Many people speculate about the mental health of celebrities that undergo multiple plastic surgeries, but a new report suggests there might be something to the malicious tabloid gossip.

In a story published on WebMD, a new study claims a third of patients seeking cosmetic surgery to improve their nose have at least moderate symptoms of a mental disorder that makes them preoccupied with imagined or slight defects in appearance.

The mental disorder is called body dysmorphic disorder (BDD).

This provocative study, which appears in Plastic and Reconstructive Surgery, should unquestionably raise awareness and compassion for celebrities like the late Michael Jackson, who — even though he was never diagnosed with this disorder — find themselves the victim of vicious attacks regarding their mental state from the media and fans without any knowledge of this dis-ease or any other for that matter. Yeah right, who are we fooling? the tabloids are going to have a field day with this report.

WebMD quoted Peter W. Hellings, MD, PhD, associate professor of otorhinolaryngology at University Hospitals Leuven in Belgium, who claims that this disorder is under-diagnosed:

“It’s higher than we thought,” Hellings tells WebMD. “We found 40% had some BDD symptoms, but 33% had at least moderate symptoms of BDD. They have symptoms, but not the full diagnosis,” he says. “I would say half of them have the full disorder.”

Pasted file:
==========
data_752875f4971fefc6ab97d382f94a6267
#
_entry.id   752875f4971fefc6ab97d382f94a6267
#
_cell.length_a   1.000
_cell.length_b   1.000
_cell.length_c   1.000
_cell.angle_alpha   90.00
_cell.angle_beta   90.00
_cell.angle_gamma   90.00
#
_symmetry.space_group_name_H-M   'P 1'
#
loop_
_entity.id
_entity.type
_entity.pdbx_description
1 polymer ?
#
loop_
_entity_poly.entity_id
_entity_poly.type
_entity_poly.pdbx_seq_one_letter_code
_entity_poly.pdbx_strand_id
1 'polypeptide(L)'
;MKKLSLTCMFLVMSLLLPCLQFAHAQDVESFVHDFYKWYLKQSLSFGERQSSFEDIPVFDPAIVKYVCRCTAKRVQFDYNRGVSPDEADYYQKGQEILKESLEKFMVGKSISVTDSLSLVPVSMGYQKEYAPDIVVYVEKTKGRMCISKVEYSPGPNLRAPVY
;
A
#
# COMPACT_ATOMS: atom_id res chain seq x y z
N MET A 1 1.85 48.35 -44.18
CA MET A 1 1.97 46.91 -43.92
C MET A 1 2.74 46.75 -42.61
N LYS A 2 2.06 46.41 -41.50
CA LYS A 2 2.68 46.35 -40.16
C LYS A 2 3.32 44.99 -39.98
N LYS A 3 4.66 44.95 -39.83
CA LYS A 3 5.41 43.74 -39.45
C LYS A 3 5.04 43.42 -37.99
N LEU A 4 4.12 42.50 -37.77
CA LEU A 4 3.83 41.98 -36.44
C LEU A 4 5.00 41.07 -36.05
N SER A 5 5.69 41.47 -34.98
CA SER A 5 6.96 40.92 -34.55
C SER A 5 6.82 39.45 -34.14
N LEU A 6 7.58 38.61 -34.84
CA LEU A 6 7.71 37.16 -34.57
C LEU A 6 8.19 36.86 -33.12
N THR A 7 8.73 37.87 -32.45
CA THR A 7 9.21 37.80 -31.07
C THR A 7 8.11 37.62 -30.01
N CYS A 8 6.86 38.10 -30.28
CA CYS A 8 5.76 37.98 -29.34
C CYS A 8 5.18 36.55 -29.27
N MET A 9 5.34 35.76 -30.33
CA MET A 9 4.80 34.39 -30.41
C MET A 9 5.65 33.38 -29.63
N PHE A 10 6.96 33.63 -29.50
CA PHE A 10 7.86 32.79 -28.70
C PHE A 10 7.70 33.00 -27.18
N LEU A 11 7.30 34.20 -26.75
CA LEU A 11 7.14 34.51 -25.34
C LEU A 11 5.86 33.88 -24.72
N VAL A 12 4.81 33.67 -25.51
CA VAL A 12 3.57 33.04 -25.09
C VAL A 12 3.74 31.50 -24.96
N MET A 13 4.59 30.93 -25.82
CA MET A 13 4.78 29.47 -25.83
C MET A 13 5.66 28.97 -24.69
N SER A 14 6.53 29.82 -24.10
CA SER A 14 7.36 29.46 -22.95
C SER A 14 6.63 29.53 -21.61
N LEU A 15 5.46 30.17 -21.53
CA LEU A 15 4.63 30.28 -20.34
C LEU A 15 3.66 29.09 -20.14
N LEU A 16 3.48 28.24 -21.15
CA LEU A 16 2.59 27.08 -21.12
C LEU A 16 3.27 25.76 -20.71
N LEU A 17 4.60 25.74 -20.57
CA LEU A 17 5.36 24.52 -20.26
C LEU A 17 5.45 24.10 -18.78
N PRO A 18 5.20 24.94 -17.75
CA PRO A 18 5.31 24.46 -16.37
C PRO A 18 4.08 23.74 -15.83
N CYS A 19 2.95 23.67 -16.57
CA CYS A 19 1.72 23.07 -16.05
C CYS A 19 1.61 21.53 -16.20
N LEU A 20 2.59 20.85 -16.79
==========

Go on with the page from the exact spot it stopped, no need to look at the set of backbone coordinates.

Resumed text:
Dr. 90210, Nip Tuck, and other T.V. programs revolving around plastic surgery do not always have the time to dedicate to the post-surgery issues that arise, according to this report, more frequently than anyone thinks — especially the American Society of Plastic Surgeons, who estimate that only up to 3% of the population is thought to have BDD.

Dr. Hellings, who performed this experiment on his own patients, proceeded in the following manner:

Hellings evaluated 226 patients who sought nose-reshaping surgery; 147 had the surgery for aesthetic reasons and 79 for functional problems…

Hellings gave everyone standard questionnaires to screen for BDD. Independent observers also evaluated the patients’ noses.

Only 12% of those who requested the surgery primarily for functional purposes had moderate symptoms of BDD, while there were 43% with moderate symptoms in the group who chose the surgery for aesthetic reasons.

In the comparison group, which included all cosmetic surgery patients, only 2% had moderate symptoms

While doctors are just now becoming increasingly aware of BDD, Hellings, in particular, says he will still perform the surgeries. Not all of cosmetic surgery patients have BDD, but one psychotherapist feels that Hellings’ findings are conservative — explaining that BDD is more widespread but very under-reported because of the stigmatization that follows a patient after a mental illness diagnosis.

The pressure to conform to any standard of beauty is intense in America. Now, we can almost guarantee that some doctors will be on the next E! True Hollywood Story giving an assessment of the latest celebrity who has destroyed his face because of his struggles with BDD.

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